Gorbachev dead, IAEA arrives in Zaporizhzhia, and Europe suspends simplified visas for Russians

1 September, 03:16 PM

Newsletter by Romeo Kokriatski, Managing Editor, New Voice of Ukraine Thursday, September 1st, 2022.

•   An IAEA mission to the Zaporizhzhia Nuclear Power Plant arrives in Zaporizhzhia.

The city of Zaporizhzhia itself is under Ukrainian control, and the mission will need to pass through both a “grey zone” separating Ukrainian and Russia controlled territories, and Russian checkpoints themselves in order to travel to the town of Enerhodar, where the nuclear plant is located. They are expected to arrive at the ZNPP today.

Video of day

 

•   The EU has agreed to suspend simplified visa procedures for Russian citizens seeking tourist visas.

A full ban, as lobbied for by Ukraine, was not possible, due to the opposition of certain EU member states, such as Hungary. This compromise, however, will significantly complicate and reduce the number of Russian nationals coming to the EU. According to EU foreign policy chief Josep Borrell, the measure was taken in response to a record surge in Russian citizens visiting the EU, and the attendant security risks that surge brought.

 

•   Ukraine’s Air Force shows off anti-radar missiles in use for the first time.

In a video posted by a Ukrainian pilot in tribute to a fallen comrade, a U.S.-supplied HARM anti-radar missile can be seen being launched from a Ukrainian MiG-29 fighter jet. Thanks to these missiles, Ukrainian fighter pilots can successfully deal with Russian air defense systems. Even though HARM missiles are not designed to be equipped on the Soviet-made MiG-29 fighters, Ukrainian specialists have modified them to fit.

 

•   Ukrainian intelligence services believe that there are up to 5,000 mercenaries from the Wagner group in the country.

They are mostly used as assault and frontline troops, Ukraine’s military intelligence division believes. Due to flagging mobilization efforts amongst citizens in Russia, the Kremlin is increasingly resorting to the use of mercenaries to plug in gaps. Meanwhile, Wagner has been bolstering its own numbers by recruiting directly from Russian prisoners – promising the incarcerated individuals a pardon as well as a hefty monthly salary if they agree to fight for the group in Ukraine.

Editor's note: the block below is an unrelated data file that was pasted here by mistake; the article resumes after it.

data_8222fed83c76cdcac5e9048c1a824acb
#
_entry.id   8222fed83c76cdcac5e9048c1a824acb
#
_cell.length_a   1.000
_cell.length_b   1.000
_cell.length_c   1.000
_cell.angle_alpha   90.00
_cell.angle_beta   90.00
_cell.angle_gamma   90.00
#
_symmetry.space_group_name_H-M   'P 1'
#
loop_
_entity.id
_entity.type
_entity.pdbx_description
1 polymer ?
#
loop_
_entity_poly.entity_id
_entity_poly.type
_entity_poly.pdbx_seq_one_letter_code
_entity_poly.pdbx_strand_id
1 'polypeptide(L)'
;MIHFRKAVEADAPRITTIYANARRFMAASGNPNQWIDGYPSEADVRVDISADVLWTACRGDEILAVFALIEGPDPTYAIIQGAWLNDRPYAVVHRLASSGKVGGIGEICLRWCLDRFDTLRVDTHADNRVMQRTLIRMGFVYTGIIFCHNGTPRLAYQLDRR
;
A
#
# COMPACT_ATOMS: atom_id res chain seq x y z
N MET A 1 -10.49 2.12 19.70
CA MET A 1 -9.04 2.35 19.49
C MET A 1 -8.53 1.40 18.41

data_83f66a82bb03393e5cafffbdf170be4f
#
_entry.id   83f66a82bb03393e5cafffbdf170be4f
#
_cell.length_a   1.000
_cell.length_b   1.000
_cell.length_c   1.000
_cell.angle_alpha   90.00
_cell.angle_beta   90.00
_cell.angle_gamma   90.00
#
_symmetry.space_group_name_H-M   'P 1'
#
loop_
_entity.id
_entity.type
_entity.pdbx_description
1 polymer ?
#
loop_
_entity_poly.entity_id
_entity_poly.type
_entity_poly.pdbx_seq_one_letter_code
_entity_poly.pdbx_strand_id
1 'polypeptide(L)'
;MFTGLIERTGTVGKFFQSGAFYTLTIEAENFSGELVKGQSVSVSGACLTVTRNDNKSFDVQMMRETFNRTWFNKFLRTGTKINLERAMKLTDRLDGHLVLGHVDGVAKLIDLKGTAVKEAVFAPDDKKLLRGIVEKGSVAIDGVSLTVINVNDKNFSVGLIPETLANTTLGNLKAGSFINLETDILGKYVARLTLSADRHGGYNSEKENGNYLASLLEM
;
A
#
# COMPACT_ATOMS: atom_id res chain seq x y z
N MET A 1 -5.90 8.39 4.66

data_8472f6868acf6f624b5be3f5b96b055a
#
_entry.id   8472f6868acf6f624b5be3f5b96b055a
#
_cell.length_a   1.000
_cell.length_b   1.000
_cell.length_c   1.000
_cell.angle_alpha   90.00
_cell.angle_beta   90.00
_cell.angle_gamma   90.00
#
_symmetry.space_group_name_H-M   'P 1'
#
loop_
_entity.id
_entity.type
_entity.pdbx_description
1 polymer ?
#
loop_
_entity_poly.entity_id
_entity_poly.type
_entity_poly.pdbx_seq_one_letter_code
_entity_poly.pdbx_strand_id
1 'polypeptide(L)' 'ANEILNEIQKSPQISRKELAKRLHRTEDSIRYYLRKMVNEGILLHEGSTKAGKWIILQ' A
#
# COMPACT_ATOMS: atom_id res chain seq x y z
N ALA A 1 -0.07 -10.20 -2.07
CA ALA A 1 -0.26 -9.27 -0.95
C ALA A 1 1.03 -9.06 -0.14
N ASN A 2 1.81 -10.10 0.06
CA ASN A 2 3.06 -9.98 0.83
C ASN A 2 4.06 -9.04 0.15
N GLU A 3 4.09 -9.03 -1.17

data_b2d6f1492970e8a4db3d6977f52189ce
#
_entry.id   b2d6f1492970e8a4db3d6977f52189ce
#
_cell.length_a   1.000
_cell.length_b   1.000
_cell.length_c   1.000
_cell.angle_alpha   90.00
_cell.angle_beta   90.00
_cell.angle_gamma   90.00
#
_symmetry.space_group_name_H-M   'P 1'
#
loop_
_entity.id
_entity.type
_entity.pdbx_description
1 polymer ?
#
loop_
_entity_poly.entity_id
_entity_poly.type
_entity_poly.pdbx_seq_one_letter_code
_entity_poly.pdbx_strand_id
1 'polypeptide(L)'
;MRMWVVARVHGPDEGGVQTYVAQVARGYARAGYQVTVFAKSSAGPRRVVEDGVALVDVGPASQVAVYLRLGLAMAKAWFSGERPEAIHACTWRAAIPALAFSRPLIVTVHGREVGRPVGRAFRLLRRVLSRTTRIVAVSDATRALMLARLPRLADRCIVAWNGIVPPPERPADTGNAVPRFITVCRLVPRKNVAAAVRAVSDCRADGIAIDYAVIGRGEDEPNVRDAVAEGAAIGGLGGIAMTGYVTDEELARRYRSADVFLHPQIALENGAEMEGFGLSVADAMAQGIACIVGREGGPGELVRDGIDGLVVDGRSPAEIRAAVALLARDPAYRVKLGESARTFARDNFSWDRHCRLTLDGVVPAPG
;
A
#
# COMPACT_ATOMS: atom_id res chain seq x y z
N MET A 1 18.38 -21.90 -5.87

•   The European Union has donated five million iodine tablets to Ukraine.

Potassium iodine tablets are used to protect from thyroid cancer, in situations where people may be exposed to significant amounts of radiation. “The EU is pre-emptively delivering five million potassium iodide tablets to Ukraine from the rescEU strategic reserves to offer people protection in case of exposure to high levels of radiation,” said the EU Commissioner for Crisis Management, Janez Lenarčič.

 

•   The United States confirms that Russia has received a fleet of military UAVs from Iran.

White House Press Secretary Karine Jean-Pierre told reporters at a briefing that Russia had “received Iranian Mohajer-6 and Shahed drones sometimes in August,” though she did not specify whether the U.S. believes these drones to be slated for use in Ukraine. The Mohajer-6 can carry a multispectral surveillance payload and/or up to four precision-guided munitions, while the Shahed is believed by Western experts to be solely a surveillance platform – though Iranian media outlets have claimed that it can be equipped with missiles.

 

•   There’s no reason to expect Russia to give up Kherson voluntarily.

That’s the warning delivered by Editor-in-Chief of the Ukrainian news outlet Censor.NET, Yurii Butusov, in a comment to Radio NV. “To the contrary – Russian commanders are pooling additional resources there,” he noted. “Besides the bridges (across Dnipro River), which are vulnerable to our attacks, the enemy can erect pontoon crossings and other means. It’s impossible to completely cut off their supply lines by attacking bridges.”

 

•   The day’s long read: Mikhail Gorbachev, the last leader of the USSR, is dead.

NV takes a deep dive into life of the man who shaped world history, and lays out the complicated legacy he left behind.

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